* Any views expressed in this opinion piece are those of the author and not of Thomson Reuters Foundation.
The mental health of LGBT+ young people in Poland was already worsening before Andrzej Duda compared ‘LGBT ideology’ to Communism during the presidential election campaign
Bartosz Stasewski is an LGBT+ activist with the Love Does Not Exclude campaign, based in Warsaw, Poland. He is also a board member of Lublin Equality Pride Association.
The incumbent Andrzej Duda has won Poland’s presidential election by 2%, according to official results on Monday morning, when almost all votes had been counted. His victory is a failure to respect rule of law and human rights in Poland.
There is now no hope of improving the situation of minorities. Further violations of LGBT+ rights and the legal system will become Polish people’s ‘daily bread’.
Duda's daughter, who had so far avoided the media, took to the floor on election evening on Sunday, stating, “Regardless of what we believe in ... and whom we love, we are all equal, and we all deserve respect.”
But the truth is different – Duda’s victory will only strengthen homophobia in Poland.
Duda won in the countryside and Poland’s east, while his opponent Rafał Trzaskowski had the advantage in cities and the west. Poland has never been as divided as it is now, after the higher voter turnout since 1995.
Duda's victory in Sunday’s election paves the way for the ruling Law and Justice (PiS) party to pass a number of projects announced by Duda during his election campaign. There will be room for the government to ban what it calls ‘LGBT ideology’ from public places and to make adoption by same-sex couples illegal.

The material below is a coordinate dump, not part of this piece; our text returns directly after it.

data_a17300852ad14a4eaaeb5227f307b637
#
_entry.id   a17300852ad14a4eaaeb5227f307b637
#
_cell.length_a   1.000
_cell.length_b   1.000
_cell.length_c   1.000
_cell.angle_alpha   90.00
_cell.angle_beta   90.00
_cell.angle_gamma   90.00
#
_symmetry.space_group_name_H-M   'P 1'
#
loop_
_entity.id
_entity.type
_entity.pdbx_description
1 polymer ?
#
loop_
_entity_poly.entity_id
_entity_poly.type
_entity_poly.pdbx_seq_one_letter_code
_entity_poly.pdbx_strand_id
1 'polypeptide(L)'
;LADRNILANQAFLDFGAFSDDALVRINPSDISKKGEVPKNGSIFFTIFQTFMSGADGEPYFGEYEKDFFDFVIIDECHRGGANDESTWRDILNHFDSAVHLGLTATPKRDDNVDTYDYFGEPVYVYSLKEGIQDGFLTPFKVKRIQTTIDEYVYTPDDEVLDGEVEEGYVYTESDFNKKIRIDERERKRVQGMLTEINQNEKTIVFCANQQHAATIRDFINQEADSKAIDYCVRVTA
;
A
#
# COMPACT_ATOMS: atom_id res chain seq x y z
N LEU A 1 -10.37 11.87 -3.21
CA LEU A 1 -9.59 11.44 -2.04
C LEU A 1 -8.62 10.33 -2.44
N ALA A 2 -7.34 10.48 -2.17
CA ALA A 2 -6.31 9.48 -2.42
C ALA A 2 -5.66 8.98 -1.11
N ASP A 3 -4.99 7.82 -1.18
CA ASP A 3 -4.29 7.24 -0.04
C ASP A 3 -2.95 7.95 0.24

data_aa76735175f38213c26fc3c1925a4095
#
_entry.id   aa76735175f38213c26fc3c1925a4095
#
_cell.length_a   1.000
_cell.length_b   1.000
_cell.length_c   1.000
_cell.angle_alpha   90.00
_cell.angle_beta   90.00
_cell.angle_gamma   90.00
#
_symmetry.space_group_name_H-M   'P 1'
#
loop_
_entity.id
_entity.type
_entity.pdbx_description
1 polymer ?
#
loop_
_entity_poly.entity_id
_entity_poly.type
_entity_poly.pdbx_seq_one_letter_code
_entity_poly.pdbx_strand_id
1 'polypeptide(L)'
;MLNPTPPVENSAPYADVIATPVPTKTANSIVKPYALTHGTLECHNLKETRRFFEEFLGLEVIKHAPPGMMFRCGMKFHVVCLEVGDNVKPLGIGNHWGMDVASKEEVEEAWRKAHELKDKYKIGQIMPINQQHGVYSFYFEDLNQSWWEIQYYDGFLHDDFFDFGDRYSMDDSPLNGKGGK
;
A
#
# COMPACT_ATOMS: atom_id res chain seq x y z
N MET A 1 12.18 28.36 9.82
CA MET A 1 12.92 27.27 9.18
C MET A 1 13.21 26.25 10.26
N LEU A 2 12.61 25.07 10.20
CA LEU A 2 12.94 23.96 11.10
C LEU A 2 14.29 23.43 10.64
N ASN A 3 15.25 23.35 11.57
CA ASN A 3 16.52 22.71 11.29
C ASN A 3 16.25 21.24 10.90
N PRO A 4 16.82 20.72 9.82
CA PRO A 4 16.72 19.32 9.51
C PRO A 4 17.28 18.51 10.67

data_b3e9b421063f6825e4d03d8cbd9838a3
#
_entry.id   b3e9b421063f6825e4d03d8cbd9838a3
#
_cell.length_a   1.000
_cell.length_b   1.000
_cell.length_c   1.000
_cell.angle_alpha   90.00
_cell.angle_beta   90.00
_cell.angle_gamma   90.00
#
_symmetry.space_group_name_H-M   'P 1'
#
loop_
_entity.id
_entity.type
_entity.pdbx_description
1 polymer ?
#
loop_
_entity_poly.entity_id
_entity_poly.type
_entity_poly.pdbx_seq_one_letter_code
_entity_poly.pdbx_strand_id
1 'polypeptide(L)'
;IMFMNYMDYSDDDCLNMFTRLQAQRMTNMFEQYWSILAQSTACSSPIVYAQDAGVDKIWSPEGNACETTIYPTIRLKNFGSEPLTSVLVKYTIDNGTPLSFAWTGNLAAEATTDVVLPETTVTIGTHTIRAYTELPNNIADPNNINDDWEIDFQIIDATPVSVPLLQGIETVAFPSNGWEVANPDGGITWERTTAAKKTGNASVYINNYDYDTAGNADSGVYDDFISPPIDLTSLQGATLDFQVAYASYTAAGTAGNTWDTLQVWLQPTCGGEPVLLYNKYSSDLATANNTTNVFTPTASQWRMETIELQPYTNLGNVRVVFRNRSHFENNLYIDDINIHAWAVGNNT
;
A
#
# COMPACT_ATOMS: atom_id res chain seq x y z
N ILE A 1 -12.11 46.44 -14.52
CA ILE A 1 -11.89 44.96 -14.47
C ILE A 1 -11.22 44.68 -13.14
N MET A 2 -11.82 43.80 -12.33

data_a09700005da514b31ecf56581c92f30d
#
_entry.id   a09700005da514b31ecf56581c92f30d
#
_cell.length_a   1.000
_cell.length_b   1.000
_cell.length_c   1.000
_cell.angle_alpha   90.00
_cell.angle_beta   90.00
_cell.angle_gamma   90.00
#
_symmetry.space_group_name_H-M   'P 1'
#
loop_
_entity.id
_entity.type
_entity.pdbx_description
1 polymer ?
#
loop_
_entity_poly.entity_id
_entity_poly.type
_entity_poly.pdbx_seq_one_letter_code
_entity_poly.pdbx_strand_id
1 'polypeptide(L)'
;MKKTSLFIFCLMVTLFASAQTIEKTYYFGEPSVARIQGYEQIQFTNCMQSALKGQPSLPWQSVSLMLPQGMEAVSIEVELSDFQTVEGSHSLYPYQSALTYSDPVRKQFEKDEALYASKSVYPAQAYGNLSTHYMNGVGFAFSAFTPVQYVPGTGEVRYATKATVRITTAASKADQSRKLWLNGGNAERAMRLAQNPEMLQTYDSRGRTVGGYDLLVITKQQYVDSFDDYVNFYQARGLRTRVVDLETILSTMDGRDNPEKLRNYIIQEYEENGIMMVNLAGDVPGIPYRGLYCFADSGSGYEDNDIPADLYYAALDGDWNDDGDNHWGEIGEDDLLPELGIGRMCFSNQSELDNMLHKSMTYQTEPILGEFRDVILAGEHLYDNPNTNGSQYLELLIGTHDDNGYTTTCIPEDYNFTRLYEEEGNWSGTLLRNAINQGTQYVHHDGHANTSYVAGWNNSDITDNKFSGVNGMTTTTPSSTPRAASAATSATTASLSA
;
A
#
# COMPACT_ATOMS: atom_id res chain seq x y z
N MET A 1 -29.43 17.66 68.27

Homophobia and transphobia are becoming part of everyday life for many people. People with rainbow flags protesting at Duda's presidential rallies were attacked by Duda followers. This is only a taste of what LGBT+ people living in smaller towns can feel if they dare to live openly.
There are currently about 100 different ‘LGBT-free zones’ in Poland - towns and cities which have declared themselves free of ‘LGBT ideology’ or adopted a so-called ‘family charter’.
This number had recently stopped growing. But it will start to rise again. Duda’s statement during the election campaign that ‘LGBT ideology’ is more harmful than Communism will mean local governments feel even more supported to exclude LGBT+ people from their communities
The Polish government is interested not in combating homophobia, but in using it as political tool. And this has the greatest impact on young people.
Recent research into the mental health of LGBT+ young people is terrifying, showing an increase in mental health problems.
In 2016 as many as 70% of young LGBT+ people had suicidal thoughts, according to a study by Kosma Kołodziej, a medical researcher at Nicolaus Copernicus University. Now it is 84%.
This increase is also visible in suicide attempts among LGBT+ teenagers. In 2016 it was one in three; this year it is 45%, according to Kołodziej.
But there is hope.
At the end of 2019 the European Commission passed a resolution against the ‘LGBT-free zones’, giving a clear signal to Poland: homophobia will not pay off. Poland either needs to stop discriminating against LGBT+ people or it will stop receiving European funding. Now Poland is on a collision course with the European Union.
And, despite everything, the Polish Stonewall continues. In 2019, for example, over 100 ‘equality marches’ were held throughout Poland.
Government homophobia does not discourage young people, who are fighting back, organising themselves and living openly in their communities, despite how dangerous it can be.
This is the new face of Poland, where young people take matters into their own hands.